The Pitfalls of Easy Credit

Google search for finished basements reveals many nice ones
One of the women at work hopes to finish her basement by the end of the year. The only problem? She and her husband do not have the $30,000 or so it costs.

As a result, they've been discussing applying for a loan from their bank.

I'm paraphrasing a bit but, essentially, this is her reasoning.

It's too hard to save money to finish the basement.

Wifey and I would also like to finish our basement. Unlike my co-worker, we have the money. We could hire a contractor today and have the basement finished in a month or so (or however long it takes). We don't need to finish the basement this very moment though. Ideally, I don't want to sell our investments to finance the renovation. Our plan is to save the $30,000 outside our investments to pay for the finished basement.

We don't plan on going to a bank for a loan. Assuming an interest rate of 5% and making only interest payments, it would cost us $1,500 a year. Plus, eventually, we'll need to pay off the $30,000 principal.

As for my co-worker, I don't know why they feel borrowing $30,000 is a good idea to finish their basement. If they are having trouble saving money, they will have trouble paying off the debt. In the end, they will pay more than $30,000.

If they pay $500 a month towards this debt at 5% interest, it will take them 70 months (almost 6 years!) to pay off the debt and they will end up paying almost $4,600 in interest.

So why do it?

Probably because it's just so easy. Rather than find ways to save some extra money or cut back on the monthly expenses for a couple of years, you could just go the bank, sit down, get approved, and walk out with the money in one afternoon.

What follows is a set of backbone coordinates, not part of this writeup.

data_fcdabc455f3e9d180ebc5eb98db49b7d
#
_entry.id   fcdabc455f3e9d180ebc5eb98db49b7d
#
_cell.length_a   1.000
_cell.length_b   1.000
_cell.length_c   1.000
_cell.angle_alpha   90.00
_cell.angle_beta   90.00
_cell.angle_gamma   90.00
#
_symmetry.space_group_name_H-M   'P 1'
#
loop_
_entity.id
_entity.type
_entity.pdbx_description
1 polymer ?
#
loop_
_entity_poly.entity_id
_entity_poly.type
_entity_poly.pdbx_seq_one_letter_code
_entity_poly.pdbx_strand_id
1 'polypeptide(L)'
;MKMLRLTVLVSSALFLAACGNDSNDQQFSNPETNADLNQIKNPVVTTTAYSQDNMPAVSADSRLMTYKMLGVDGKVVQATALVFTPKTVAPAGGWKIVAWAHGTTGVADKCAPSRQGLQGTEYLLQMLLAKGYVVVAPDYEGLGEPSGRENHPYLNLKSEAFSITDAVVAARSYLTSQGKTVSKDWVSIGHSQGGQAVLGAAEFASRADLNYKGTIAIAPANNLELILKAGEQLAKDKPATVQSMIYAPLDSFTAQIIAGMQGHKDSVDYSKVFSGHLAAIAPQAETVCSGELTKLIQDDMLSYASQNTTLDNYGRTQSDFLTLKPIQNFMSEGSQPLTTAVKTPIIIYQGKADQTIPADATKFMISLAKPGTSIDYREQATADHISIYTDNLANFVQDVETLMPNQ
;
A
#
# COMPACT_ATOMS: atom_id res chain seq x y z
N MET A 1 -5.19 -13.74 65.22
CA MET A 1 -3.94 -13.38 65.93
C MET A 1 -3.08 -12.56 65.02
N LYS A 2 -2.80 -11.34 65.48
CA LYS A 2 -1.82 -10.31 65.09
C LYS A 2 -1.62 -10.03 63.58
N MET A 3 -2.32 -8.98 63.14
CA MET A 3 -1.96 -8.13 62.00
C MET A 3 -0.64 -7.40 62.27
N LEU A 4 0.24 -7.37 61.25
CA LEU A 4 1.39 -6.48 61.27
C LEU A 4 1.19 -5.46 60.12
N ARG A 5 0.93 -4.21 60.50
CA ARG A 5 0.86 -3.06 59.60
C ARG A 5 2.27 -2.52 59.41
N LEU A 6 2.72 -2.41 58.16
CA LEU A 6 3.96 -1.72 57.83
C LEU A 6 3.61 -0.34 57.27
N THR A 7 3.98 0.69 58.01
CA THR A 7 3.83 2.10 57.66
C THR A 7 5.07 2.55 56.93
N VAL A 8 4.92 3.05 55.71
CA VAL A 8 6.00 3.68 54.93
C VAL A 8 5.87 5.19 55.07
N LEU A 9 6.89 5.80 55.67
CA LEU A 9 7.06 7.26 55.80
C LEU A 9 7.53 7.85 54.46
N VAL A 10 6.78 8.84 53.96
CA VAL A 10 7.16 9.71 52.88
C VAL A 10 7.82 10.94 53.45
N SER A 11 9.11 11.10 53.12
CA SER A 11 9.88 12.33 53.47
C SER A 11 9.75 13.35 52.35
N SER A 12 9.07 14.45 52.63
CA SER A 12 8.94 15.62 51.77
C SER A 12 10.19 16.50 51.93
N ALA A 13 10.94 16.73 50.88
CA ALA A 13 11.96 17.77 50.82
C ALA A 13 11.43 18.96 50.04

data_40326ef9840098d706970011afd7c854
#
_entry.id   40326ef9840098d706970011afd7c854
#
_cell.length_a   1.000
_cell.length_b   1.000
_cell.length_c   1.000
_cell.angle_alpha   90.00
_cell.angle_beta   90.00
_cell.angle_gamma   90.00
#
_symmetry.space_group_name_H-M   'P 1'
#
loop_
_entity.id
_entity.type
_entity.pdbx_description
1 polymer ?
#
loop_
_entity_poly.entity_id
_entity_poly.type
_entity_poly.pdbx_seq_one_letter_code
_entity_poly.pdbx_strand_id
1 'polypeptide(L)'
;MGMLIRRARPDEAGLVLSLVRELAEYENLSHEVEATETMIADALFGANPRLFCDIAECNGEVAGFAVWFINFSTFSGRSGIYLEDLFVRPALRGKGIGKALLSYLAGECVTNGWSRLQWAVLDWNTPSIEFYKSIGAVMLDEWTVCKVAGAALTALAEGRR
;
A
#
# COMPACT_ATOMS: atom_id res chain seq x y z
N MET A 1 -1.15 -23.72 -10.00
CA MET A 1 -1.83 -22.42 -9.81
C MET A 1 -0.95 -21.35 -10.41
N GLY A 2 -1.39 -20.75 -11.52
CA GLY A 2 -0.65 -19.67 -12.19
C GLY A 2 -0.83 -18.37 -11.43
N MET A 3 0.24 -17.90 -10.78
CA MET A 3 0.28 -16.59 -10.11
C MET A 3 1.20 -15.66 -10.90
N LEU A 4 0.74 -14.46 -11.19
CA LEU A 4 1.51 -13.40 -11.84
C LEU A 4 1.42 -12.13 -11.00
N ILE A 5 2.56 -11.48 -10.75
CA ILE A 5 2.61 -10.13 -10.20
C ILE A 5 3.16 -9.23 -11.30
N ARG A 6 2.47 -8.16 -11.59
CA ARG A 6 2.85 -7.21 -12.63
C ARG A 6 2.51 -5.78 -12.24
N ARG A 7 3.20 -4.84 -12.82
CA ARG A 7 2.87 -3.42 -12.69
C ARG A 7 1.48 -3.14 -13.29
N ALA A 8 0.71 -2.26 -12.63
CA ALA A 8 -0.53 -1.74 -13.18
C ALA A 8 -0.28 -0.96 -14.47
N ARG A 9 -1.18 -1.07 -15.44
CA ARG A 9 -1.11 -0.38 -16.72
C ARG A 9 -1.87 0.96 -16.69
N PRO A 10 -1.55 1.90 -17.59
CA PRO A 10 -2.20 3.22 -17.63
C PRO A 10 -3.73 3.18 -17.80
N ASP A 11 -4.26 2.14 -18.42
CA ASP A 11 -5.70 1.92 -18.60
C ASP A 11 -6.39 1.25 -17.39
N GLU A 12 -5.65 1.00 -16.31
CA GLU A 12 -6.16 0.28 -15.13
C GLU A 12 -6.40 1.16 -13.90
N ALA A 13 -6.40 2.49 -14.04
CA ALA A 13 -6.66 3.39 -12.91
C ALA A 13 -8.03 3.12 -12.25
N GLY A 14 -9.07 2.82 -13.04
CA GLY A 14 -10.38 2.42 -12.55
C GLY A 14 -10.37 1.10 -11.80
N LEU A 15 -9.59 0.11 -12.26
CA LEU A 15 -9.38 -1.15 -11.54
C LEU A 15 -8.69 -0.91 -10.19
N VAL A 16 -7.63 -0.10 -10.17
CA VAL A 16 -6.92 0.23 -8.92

One theory as to why this is so easy is that banks are looking for new ways to make money. In this low interest rate environment, aside from raising their bank fees, they are also interested in loaning out money to anyone who asks for it.

Another theory is that Canadians rarely default on their loans. That makes us appear relatively low risk. Sure you'll need to provide income details and prove other financial circumstances..But, for the most part, we'll find a way to pay off the loan whether it takes years or dipping into other credit options.

Either way, if you want to be wealthy, getting a loan for a bank to pay for a finished basement will not help you get there.

Rather than add to your monthly expenses (you'll need to pay off the loan in monthly installments. Probably. I don't know as I've never had a loan aside from the mortgage), and in the process make a tight budget even tighter, cut down your expenses, save the difference, and build a small fortune to finance whatever you are aiming for. Whether it is a car, home renovations, or new gadget, you'll feel better knowing you worked hard to save the money first.

Back to the earlier example, in contrast, if my co-worker were to save $500 every month, they would have $30,000 in 60 months or 5 years! Assuming, they put the money in a savings account that pays 2% interest, they will have the money in 58 months!

Not only will they have the money after 58 months, but now they are spending $500 less forever.

That's money that will go into savings and towards building your wealth.


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